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View Full Version : Deer caught in your headlights


jrsygirl
01-17-2000, 05:39 AM
I have a theory I would like to run by the "teeming millions". If a deer is "caught" in your headlights, and you quick shut your lights off,would the deer run out of harms way? I don't suggest anybody try this out. I was just wondering. I am sure your reflexes would have to be quite fast but it sounded like a good idea to me. Any comments?

Boris B
01-17-2000, 12:14 PM
I have wondered the same thing. I think it would work actually, especially if you were dextrous enough to hit the horn while your lights were off. You wouldn't need to leave them off for more than half a second, so you wouldn't have to worry about driving blind. I've done the same thing by accident at night when I thought my lights were off and I was messing around trying to turn them on. No big thing ... if you're quick about it.

That's just a guess, though. My only experience was once I was driving with my dad, and a buck was standing in the road. He hit his brakes hard enough to lock the wheels, and the noise of skidding tires scared the buck in time for it to leap grandly out of the way. One of the few times when locking the brakes is actually a good thing....

frolix8
01-20-2000, 11:40 AM
I've been driving around deer most of my life, in a rural setting when I was young and in a suburban setting now. I've never understood why people honk at deer. They know your're coming, they have great hearing and eyesight. The only thing honking does is spooks them, and they're just as likely to jump into your path as away from it.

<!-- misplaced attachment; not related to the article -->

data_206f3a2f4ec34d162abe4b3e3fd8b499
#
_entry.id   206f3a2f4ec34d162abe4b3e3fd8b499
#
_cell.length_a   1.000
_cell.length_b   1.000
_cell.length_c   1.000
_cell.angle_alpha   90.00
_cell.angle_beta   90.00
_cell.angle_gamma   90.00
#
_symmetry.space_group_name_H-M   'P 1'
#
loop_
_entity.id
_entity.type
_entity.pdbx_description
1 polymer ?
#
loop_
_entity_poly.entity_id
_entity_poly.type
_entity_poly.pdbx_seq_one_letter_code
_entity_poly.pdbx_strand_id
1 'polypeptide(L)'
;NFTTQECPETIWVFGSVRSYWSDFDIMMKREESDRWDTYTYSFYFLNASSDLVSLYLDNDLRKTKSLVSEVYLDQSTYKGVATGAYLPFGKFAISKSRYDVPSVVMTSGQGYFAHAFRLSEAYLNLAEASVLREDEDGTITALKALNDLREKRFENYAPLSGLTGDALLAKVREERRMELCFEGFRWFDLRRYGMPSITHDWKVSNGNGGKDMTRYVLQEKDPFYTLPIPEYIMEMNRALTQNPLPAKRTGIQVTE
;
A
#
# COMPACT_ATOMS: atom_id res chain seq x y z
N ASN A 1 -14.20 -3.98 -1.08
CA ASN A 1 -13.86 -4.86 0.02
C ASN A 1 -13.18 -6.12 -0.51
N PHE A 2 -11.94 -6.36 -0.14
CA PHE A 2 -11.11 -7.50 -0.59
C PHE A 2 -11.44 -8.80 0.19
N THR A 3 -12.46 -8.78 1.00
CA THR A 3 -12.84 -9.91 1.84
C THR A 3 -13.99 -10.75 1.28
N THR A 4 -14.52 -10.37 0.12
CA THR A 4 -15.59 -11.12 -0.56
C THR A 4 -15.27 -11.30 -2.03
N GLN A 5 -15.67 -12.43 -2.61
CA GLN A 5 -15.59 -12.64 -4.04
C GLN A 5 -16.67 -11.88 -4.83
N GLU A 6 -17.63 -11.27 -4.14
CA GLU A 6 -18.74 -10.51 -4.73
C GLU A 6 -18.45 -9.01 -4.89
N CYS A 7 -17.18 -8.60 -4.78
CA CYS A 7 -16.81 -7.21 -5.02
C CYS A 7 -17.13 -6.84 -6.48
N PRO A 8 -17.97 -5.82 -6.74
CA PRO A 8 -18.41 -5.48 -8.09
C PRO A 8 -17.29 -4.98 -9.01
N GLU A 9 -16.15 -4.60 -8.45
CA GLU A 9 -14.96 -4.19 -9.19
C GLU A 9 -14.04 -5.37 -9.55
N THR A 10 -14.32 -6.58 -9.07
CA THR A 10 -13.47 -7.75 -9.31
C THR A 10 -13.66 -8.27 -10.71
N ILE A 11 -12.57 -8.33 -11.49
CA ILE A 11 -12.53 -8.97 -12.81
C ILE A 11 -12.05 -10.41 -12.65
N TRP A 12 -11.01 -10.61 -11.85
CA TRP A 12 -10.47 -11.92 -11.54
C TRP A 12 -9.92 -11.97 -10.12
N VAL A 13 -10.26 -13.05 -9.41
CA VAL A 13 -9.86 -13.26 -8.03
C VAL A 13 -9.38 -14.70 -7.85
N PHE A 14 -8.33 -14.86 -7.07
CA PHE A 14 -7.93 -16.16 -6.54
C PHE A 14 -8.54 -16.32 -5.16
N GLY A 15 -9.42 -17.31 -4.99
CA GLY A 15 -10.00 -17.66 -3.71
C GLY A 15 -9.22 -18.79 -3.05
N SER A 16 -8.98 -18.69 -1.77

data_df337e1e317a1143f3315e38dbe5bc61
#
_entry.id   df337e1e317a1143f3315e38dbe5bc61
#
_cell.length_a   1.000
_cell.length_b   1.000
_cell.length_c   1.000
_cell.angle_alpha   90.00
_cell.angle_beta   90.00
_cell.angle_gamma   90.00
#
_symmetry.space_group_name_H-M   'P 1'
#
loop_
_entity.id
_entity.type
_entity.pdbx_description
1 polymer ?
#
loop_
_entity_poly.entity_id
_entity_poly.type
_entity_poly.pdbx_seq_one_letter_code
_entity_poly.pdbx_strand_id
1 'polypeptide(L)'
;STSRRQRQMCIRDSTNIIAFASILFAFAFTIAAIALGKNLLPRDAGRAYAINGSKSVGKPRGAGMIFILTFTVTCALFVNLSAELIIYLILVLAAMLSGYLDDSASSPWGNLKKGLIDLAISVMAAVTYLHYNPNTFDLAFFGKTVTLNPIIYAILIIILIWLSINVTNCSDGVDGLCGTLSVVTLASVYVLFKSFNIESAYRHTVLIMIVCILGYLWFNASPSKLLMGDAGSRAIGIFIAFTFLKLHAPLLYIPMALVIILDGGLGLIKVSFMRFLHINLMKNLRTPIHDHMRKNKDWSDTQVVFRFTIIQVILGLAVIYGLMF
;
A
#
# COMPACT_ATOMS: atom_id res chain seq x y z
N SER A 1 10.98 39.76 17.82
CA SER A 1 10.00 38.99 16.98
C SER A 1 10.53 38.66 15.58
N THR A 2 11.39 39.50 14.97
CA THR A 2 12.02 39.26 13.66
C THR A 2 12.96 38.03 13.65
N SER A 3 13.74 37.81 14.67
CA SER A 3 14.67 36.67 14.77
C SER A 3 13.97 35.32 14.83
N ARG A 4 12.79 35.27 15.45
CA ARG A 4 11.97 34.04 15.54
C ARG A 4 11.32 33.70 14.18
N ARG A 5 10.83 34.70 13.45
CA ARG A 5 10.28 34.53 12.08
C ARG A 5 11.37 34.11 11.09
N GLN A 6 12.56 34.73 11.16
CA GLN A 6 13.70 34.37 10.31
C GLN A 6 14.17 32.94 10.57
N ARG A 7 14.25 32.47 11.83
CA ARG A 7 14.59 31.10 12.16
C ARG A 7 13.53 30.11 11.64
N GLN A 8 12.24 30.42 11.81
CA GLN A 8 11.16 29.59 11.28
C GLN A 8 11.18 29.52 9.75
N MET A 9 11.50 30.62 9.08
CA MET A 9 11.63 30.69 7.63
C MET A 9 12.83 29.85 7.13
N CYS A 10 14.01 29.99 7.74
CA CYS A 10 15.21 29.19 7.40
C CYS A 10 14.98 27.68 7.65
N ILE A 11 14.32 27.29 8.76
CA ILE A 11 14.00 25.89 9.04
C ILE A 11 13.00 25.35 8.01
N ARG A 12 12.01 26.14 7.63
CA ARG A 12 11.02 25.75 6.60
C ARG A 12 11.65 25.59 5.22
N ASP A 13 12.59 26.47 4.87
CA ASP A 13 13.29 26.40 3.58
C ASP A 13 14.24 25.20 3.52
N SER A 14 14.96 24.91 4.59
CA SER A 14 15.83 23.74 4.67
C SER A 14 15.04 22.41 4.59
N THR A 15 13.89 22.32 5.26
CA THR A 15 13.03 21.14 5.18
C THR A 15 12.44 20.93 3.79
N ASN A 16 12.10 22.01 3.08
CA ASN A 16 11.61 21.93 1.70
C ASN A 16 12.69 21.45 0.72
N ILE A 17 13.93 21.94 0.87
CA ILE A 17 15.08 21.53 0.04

The only safe way to drive around deer is to drive slowly and be careful, they are unpredictable creatures. I've never observed deer being "caught" in headlights either. Sometimes they just don't know what to do so they don't do anything, even though they're in your path, but that can happen during the day just as easily as at night.

One of my peeves, there are deer that hang out in front of my house along a well travelled road and people are always flying by going 60 in a 40 and honking as they approach the deer. It's annoying to the people who live along the road. Plus I've had to pick up more than my share of dead or dying fawns.

TrayJay
01-20-2000, 11:51 AM
I would think that although deer have excellent sight, it would take more than a quick second to let the eyes adjust to what had just happened. I think it would be similar to someone shining a flashlight in your eyes and then turning it off. You are not instantly able to see clearly, and if you're like me, you still have all those little light tracers (for a couple of seconds anyway).... I can see everyone working already on "light tracers."

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